On the other hand, the curvature 1/ρ of the line of elasticity 122 is represented by 1/ρ=d2 y/d2 x. Assuming that the bending moment is M, there holds an equation: ##EQU4## Consequently, as shown in FIG. 10, the radius of curvature .sup.ρ MIN at the center which is minimum is .sup.ρ MIN=1/(d2 y/d2 x) [when x=l/2]=8EI/wl2 =94.13 meters. The radius of curvature ρ and the distance x from the end are related as represented by a curve in FIG. 11. In any case, considering the fact that the flatness of the mirror 118a itself is 200 mR, it will be seen that the radius of curvature .sup.ρ MIN which is 94.13 meters means a noticeable decrease in the flatness. This results in an amount of bending δ which is as great as 0.606 millimeters at the center, as previously stated. When such bending occurs between parallel flat mirrors which are adapted for repetitive reflection, the amount of bending is increased by the reflection and reproduced on an imaging device. In this respect, flatness is a critical factor of parallel mirrors.
In this particular embodiment, the mirrors 72 and 90 are each held in a vertical position to eliminate the influence of bending otherwise caused by the weight of each mirror, whereby the flatness of the mirrors is insured. Such will also be understood from the fact that in an equation I=bh3 /12, which is representative of a sectional moment I, b is 5 millimeters and h is 40 millimeters and, therefore, I is 2666. 7 which is 64 times greater than the attainable with a horizontal position, the amount of bending δ being reduced to 1/64. In this manner, the mirrors 72 and 90 repeat reflection therebetween while being maintained sufficiently flat, promoting desirable imaging operation. In addition, the free support principle applied to both ends of the mirror is simple and cost-effective.
While the embodiment has been shown and described as causing the beam 102 to be turned back four times between the mirrors 72 and 90, it will be apparent that the number of turnbacks may be changed as desired by adjusting the distance between the mirrors and others. By changing the number (angle) of turn-backs so, it is possible to change the reduction ratio stepwise.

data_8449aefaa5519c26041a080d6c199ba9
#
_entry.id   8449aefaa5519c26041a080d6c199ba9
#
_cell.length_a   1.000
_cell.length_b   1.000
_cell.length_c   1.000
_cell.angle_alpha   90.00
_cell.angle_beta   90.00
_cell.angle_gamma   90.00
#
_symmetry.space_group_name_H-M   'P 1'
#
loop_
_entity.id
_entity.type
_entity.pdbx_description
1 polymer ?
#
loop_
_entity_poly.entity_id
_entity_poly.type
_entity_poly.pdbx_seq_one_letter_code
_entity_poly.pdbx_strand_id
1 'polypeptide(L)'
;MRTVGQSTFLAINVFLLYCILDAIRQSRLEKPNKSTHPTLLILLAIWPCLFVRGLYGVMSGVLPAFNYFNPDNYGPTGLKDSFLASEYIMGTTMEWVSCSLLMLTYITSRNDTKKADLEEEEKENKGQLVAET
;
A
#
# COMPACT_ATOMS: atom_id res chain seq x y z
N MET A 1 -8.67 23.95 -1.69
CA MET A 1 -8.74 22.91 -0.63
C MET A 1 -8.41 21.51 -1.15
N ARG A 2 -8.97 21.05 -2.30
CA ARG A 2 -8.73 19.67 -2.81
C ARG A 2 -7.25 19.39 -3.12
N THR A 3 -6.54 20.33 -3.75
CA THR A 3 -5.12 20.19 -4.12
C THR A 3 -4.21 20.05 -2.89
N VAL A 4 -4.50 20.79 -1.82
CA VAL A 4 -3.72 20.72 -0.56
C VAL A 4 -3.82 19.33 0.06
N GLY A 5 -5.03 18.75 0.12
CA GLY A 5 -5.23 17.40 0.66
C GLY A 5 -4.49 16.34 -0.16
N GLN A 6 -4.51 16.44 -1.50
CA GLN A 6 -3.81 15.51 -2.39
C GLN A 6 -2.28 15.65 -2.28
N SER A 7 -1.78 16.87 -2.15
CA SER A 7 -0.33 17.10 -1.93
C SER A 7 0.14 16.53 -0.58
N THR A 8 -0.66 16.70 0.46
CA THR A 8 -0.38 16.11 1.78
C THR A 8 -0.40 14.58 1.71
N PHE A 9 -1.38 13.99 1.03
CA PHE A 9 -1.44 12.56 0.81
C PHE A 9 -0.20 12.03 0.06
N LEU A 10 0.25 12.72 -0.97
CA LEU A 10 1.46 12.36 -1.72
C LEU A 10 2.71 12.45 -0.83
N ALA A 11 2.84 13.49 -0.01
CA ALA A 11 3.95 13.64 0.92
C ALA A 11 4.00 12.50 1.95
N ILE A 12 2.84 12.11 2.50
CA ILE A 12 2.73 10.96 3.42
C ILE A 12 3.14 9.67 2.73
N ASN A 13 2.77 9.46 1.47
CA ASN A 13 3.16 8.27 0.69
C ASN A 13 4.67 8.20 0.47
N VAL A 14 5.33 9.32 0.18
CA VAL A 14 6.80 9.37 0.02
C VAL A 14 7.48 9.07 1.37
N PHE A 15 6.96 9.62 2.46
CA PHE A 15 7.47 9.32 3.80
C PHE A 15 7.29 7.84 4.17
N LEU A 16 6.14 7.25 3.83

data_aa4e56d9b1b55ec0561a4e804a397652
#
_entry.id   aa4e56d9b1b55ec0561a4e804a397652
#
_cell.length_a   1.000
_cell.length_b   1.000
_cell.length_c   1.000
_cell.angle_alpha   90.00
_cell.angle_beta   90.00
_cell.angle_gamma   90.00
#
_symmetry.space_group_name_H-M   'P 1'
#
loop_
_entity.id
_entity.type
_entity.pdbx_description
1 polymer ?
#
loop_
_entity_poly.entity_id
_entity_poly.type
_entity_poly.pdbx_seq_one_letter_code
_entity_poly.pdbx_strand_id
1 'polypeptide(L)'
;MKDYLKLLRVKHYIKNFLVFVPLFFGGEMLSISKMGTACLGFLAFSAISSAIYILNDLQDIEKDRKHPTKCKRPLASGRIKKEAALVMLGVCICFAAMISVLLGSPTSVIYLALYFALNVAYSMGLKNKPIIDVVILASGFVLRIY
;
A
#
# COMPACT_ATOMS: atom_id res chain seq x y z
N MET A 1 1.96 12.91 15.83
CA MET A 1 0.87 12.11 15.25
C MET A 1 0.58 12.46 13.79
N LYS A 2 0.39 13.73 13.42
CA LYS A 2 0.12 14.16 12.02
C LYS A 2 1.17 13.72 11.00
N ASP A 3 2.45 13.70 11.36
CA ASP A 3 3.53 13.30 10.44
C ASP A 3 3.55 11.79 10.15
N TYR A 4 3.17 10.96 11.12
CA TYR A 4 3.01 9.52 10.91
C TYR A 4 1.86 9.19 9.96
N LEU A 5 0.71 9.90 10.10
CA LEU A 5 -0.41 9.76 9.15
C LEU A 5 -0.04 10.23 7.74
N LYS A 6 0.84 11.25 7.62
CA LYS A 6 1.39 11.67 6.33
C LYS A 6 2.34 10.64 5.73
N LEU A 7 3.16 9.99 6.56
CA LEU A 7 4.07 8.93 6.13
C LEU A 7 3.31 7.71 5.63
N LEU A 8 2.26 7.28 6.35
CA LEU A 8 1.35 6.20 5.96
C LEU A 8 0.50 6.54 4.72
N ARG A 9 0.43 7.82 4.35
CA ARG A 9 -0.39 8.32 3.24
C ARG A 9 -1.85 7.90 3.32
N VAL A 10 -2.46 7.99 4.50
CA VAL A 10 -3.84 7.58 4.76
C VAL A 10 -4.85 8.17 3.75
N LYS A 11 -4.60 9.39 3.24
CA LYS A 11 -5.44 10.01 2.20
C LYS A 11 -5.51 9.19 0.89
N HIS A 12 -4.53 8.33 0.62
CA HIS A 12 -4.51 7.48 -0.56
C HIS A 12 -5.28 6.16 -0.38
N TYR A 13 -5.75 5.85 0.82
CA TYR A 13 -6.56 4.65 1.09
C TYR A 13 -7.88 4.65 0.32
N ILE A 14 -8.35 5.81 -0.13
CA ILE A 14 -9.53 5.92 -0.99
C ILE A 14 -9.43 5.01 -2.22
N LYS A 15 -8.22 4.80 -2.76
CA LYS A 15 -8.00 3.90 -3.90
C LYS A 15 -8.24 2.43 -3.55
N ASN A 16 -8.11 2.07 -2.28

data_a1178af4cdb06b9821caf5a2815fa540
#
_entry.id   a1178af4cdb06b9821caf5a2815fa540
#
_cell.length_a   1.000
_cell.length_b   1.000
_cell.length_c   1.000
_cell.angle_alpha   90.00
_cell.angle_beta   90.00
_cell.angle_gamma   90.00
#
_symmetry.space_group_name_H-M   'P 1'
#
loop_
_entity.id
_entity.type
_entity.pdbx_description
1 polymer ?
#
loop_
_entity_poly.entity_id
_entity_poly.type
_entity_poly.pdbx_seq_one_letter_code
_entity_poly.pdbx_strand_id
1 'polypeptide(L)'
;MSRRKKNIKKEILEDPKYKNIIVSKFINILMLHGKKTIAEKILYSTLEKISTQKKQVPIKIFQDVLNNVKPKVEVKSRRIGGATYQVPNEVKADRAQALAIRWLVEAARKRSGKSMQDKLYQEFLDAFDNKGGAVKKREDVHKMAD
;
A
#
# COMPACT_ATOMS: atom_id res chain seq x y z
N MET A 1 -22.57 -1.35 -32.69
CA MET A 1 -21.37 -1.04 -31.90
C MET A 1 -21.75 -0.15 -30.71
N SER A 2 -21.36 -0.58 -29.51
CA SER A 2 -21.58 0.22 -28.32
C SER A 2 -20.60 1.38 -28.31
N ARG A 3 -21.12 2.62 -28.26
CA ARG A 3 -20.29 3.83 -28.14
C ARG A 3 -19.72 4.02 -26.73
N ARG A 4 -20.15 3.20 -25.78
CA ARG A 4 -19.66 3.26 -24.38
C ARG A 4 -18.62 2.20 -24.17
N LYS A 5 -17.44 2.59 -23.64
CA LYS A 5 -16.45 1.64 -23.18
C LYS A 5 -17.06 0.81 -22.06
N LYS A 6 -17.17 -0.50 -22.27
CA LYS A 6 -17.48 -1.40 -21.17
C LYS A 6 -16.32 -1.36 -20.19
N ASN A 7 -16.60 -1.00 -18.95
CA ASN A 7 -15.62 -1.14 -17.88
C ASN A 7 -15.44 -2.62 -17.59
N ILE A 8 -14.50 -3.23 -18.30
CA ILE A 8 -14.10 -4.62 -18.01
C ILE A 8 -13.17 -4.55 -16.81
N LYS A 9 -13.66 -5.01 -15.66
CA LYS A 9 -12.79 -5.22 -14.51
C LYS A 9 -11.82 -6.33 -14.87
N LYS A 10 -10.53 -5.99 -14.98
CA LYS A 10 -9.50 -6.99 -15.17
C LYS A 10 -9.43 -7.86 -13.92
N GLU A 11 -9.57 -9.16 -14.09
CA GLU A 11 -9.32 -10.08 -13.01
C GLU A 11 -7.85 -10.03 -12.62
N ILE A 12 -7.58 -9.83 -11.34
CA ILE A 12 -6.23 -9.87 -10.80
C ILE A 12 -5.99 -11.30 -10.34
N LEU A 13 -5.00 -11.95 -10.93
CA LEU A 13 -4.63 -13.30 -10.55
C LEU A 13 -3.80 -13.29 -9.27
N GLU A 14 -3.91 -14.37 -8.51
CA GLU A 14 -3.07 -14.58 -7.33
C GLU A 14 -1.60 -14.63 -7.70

Referring to FIG. 12, a device 130 in accordance with another embodiment of the present invention is shown. As shown, the device 130 includes side fences 136 which are provided on the top of a copier 132 to be movable toward and away from each other. The side fences 136 are adapted to guide a document 134 being inserted into the device 130. A flat transparent base plate 138 is also provided on the top of the copier 132 and has an elongate configuration along the width of the device 130. The upper surface of the base plate 138 serves as a transport surface 138a for the document 134 while the document 134 is guided by the side fences 136 into the device 130. There is defined a reading position P where the document 134 is illuminated through a slit by a fluorescent lamp or like light source 140, which is disposed below the base plate 138. A spring member 142 is provided for pressing the document 134 being inserted in the reading position P against the transport surface 138a. A sponge roller 144 is adapted to transport the document 134 on and along the transport surface 138a. The lower surface of the spring member 142 constitutes a reference white surface 142a. The sponge roller 140 presses itself against the transport surface 138a at a nipping position N downstream of of the reading position P. A cover 146 which accommodates the spring member 142 and roller 144 therein is formed with a document inlet 146a, a guide rib 146b which joins in the discharge of the document 134, and an document outlet 146c. A document sensor 148 is located to face the reading position P so as to sense the insertion of the document 134.